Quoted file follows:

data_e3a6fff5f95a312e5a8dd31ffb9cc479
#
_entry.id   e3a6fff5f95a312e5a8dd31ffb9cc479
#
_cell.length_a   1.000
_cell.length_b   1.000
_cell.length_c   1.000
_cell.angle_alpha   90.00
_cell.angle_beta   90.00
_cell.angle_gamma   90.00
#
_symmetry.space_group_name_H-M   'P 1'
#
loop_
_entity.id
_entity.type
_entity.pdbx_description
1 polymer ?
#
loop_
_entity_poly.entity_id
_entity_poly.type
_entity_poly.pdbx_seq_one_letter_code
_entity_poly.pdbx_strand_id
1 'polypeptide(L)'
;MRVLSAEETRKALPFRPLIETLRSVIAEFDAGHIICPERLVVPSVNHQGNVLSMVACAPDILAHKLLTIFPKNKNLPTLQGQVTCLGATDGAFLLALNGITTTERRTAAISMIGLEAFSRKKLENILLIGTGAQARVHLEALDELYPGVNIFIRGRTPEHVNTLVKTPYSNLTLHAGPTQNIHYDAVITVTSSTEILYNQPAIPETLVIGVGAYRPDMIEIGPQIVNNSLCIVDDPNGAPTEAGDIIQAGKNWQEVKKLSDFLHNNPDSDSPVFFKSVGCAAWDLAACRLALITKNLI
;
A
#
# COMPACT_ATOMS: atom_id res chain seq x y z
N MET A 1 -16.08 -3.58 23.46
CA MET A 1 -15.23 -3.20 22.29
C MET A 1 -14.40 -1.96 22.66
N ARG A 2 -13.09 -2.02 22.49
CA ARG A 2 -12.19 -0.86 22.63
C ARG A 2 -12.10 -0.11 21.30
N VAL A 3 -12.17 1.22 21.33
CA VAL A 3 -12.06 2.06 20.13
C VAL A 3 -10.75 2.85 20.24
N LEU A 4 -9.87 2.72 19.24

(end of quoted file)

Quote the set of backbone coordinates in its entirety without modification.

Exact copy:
data_e3a6fff5f95a312e5a8dd31ffb9cc479
#
_entry.id   e3a6fff5f95a312e5a8dd31ffb9cc479
#
_cell.length_a   1.000
_cell.length_b   1.000
_cell.length_c   1.000
_cell.angle_alpha   90.00
_cell.angle_beta   90.00
_cell.angle_gamma   90.00
#
_symmetry.space_group_name_H-M   'P 1'
#
loop_
_entity.id
_entity.type
_entity.pdbx_description
1 polymer ?
#
loop_
_entity_poly.entity_id
_entity_poly.type
_entity_poly.pdbx_seq_one_letter_code
_entity_poly.pdbx_strand_id
1 'polypeptide(L)'
;MRVLSAEETRKALPFRPLIETLRSVIAEFDAGHIICPERLVVPSVNHQGNVLSMVACAPDILAHKLLTIFPKNKNLPTLQGQVTCLGATDGAFLLALNGITTTERRTAAISMIGLEAFSRKKLENILLIGTGAQARVHLEALDELYPGVNIFIRGRTPEHVNTLVKTPYSNLTLHAGPTQNIHYDAVITVTSSTEILYNQPAIPETLVIGVGAYRPDMIEIGPQIVNNSLCIVDDPNGAPTEAGDIIQAGKNWQEVKKLSDFLHNNPDSDSPVFFKSVGCAAWDLAACRLALITKNLI
;
A
#
# COMPACT_ATOMS: atom_id res chain seq x y z
N MET A 1 -16.08 -3.58 23.46
CA MET A 1 -15.23 -3.20 22.29
C MET A 1 -14.40 -1.96 22.66
N ARG A 2 -13.09 -2.02 22.49
CA ARG A 2 -12.19 -0.86 22.63
C ARG A 2 -12.10 -0.11 21.30
N VAL A 3 -12.17 1.22 21.33
CA VAL A 3 -12.06 2.06 20.13
C VAL A 3 -10.75 2.85 20.24
N LEU A 4 -9.87 2.72 19.24